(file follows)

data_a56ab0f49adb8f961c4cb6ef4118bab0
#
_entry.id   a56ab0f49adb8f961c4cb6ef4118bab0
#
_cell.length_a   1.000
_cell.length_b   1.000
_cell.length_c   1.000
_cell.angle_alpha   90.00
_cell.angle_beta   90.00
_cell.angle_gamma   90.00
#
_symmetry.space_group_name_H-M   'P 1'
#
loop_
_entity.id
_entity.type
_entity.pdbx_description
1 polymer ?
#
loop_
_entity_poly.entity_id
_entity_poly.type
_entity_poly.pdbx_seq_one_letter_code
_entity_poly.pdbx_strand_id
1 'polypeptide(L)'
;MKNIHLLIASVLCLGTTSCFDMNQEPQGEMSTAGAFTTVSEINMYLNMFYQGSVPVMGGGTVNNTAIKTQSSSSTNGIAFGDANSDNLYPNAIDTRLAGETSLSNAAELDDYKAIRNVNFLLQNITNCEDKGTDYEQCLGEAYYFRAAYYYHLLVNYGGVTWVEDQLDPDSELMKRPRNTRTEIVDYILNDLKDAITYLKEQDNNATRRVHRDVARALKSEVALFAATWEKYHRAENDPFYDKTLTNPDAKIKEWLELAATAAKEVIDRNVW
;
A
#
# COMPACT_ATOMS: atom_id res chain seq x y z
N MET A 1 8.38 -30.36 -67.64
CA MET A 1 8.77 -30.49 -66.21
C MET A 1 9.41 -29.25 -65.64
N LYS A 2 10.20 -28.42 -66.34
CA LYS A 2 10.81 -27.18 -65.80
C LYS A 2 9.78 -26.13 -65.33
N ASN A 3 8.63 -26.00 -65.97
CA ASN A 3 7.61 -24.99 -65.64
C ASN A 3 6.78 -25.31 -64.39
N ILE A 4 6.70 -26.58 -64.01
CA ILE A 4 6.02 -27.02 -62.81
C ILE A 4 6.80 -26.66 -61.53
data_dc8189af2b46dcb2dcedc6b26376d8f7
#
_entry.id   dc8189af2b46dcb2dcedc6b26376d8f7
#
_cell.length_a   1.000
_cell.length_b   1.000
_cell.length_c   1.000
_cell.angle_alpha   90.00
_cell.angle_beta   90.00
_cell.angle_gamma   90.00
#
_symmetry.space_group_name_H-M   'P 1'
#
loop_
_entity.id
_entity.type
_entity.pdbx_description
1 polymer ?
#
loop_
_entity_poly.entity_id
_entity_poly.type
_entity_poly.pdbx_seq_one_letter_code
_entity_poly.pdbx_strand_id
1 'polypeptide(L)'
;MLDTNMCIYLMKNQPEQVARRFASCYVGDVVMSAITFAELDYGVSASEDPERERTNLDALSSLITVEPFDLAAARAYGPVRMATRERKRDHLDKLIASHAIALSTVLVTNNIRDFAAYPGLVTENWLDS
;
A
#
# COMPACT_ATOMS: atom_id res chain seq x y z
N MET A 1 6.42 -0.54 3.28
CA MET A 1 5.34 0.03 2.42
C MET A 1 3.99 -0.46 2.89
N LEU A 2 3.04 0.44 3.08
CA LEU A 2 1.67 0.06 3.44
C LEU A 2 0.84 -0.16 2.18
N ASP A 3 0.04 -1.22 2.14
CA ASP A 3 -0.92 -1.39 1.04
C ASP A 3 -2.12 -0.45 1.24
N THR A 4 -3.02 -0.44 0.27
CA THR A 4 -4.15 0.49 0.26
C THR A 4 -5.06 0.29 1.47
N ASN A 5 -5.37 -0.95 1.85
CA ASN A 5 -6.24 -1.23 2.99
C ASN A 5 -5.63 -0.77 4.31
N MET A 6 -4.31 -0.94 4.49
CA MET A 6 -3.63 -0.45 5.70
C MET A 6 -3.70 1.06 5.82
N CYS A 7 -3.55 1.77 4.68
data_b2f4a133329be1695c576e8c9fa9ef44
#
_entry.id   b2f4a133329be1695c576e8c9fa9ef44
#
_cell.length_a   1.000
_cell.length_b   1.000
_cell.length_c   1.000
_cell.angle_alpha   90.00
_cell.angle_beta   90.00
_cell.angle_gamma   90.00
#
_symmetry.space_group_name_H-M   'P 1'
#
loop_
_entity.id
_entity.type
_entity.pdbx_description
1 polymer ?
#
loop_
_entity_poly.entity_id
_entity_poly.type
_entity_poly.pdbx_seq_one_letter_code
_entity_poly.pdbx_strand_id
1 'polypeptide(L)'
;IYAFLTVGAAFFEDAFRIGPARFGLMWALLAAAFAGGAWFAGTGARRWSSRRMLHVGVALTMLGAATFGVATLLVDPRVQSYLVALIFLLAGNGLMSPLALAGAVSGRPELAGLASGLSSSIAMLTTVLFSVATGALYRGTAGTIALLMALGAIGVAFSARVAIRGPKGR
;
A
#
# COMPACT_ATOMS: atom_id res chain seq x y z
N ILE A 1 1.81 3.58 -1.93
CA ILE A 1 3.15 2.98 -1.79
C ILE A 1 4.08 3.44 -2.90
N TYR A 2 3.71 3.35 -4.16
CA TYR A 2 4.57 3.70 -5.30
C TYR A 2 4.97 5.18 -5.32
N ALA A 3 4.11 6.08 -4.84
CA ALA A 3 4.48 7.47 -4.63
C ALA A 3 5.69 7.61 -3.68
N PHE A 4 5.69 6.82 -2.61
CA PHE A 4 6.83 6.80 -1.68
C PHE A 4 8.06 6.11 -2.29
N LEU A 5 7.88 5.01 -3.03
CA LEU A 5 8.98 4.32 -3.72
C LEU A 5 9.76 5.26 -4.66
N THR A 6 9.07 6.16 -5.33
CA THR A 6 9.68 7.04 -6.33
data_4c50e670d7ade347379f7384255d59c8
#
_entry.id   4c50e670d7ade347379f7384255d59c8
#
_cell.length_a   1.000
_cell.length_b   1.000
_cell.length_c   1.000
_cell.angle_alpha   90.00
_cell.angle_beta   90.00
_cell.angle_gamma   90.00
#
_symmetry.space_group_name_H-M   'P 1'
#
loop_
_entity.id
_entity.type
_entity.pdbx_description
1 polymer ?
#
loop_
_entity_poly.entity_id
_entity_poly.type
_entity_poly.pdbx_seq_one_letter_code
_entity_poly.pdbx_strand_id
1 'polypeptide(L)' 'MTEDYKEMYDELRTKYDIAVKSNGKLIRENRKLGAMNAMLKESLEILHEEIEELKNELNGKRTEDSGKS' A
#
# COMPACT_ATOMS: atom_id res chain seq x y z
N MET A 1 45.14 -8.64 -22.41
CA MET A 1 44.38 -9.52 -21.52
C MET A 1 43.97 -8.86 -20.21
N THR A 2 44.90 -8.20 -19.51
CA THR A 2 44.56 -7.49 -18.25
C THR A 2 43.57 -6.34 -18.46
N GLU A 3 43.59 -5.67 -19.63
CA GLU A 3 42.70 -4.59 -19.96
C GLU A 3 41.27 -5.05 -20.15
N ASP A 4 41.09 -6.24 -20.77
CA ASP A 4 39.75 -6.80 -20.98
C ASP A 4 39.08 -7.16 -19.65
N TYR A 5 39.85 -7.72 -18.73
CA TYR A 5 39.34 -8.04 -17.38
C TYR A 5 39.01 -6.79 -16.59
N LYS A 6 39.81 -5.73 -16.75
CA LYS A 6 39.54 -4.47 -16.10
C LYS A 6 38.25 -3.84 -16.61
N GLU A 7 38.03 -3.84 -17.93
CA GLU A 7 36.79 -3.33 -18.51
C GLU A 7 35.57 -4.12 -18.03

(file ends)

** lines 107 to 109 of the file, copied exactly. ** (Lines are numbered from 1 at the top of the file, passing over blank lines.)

_entity.type
_entity.pdbx_description
1 polymer ?